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America's Snobbiest Cities

To determine which city has the biggest nose in the air, we factored in some traditional staples of snobbery: a reputation for aloof and smarty-pants residents, along with high-end shopping and highbrow cultural offerings like classical music and theater.
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When you browse Santa Fe's galleries, a love of art isn't necessarily enough.

Ysmay Walsh makes a point to dress up when she gallery-hops along the city's Canyon Road. "I feel like I have to step up my game a bit, because I wanted to be taken seriously at the galleries," says the founder of residential guide MetroSeeker.com. "Without a certain appearance or air about yourself, gallery owners barely acknowledge you when you walk in."

That attitude helps explain how the otherwise diverse and quiet Santa Fe made the top 20 snobbiest cities, according to Travel + Leisure readers. In the annual America's Favorite Cities survey, we asked readers to rank 35 major metropolitan areas for features such as trendy food trucks or good-looking locals.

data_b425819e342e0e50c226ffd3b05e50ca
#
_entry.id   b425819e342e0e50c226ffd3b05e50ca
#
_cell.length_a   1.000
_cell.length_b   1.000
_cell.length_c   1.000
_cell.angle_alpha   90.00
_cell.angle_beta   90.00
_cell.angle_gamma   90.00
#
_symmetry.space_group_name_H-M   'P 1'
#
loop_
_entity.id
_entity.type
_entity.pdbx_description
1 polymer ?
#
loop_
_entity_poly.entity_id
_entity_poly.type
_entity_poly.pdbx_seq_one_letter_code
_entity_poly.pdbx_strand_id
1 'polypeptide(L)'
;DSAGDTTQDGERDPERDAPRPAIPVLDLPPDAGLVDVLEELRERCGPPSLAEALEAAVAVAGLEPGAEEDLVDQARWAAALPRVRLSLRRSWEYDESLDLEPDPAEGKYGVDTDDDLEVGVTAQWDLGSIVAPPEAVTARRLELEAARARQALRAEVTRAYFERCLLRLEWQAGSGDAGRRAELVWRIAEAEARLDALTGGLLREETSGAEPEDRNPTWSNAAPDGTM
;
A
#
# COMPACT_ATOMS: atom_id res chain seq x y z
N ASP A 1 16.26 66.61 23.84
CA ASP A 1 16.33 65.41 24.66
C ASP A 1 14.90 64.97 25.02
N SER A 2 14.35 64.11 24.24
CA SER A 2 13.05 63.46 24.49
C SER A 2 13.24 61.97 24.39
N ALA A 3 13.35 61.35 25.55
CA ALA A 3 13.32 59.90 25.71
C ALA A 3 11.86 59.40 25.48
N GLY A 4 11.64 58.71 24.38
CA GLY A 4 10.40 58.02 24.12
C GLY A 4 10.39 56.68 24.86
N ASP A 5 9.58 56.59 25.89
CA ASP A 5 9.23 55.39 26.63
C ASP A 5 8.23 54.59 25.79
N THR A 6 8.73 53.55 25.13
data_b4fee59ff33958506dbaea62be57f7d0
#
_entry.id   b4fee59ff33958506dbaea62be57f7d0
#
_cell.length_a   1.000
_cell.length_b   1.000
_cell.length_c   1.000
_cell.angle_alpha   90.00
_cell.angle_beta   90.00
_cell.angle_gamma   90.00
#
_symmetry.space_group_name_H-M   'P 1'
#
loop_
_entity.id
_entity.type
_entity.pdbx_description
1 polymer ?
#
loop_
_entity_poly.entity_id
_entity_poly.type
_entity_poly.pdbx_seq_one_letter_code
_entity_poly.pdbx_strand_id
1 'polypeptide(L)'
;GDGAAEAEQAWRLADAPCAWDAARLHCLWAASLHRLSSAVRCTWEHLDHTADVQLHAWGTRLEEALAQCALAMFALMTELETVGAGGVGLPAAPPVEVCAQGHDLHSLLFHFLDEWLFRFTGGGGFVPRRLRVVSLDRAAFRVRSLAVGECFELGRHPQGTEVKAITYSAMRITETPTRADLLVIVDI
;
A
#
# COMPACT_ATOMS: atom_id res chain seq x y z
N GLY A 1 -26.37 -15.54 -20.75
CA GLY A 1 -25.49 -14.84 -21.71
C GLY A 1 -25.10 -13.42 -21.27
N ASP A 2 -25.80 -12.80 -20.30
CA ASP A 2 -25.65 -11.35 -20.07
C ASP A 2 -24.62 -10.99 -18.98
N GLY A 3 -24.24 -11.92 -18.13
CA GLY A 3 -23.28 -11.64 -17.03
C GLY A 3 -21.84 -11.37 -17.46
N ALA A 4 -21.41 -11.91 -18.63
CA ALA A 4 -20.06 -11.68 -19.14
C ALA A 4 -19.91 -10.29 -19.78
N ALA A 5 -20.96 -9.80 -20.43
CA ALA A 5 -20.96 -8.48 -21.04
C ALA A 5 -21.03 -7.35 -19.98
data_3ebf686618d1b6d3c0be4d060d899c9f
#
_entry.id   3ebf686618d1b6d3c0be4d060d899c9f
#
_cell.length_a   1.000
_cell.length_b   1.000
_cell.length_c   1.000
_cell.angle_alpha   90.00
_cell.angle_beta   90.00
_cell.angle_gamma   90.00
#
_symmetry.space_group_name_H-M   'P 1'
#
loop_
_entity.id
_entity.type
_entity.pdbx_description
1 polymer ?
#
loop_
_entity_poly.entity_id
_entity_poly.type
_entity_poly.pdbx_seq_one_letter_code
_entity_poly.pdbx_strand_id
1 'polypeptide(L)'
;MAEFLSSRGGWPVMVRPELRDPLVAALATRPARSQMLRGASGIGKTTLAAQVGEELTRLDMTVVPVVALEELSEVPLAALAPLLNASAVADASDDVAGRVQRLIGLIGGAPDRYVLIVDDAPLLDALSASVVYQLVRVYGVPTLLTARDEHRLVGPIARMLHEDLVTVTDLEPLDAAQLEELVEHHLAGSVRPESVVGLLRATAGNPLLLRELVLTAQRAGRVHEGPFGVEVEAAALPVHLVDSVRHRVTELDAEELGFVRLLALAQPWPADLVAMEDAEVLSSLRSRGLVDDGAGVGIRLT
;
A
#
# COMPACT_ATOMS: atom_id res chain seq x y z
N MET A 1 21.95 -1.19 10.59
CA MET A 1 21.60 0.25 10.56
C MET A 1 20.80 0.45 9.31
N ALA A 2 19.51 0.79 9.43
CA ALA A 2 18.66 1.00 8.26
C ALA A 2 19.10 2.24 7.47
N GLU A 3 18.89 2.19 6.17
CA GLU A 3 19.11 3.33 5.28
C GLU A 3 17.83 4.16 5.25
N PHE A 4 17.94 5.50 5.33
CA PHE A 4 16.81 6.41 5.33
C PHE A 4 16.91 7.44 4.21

To determine which city has the biggest nose in the air, we factored in some traditional staples of snobbery: a reputation for aloof and smarty-pants residents, along with high-end shopping and highbrow cultural offerings like classical music and theater.

But we also considered 21st-century definitions of elitism: tech-savviness, artisanal coffeehouses, and a conspicuous eco-consciousness (say, the kind of city where you get a dirty look for throwing your coffee cup in the wrong bin).

The "winners" included cities with distinctive cultures, such as Seattle, with its concentration of espresso-drinking software engineers, and Charleston, SC, where a quaint southern tradition blends with a modern foodie scene. --Katrina Brown Hunt

Americas Snobbiest Cities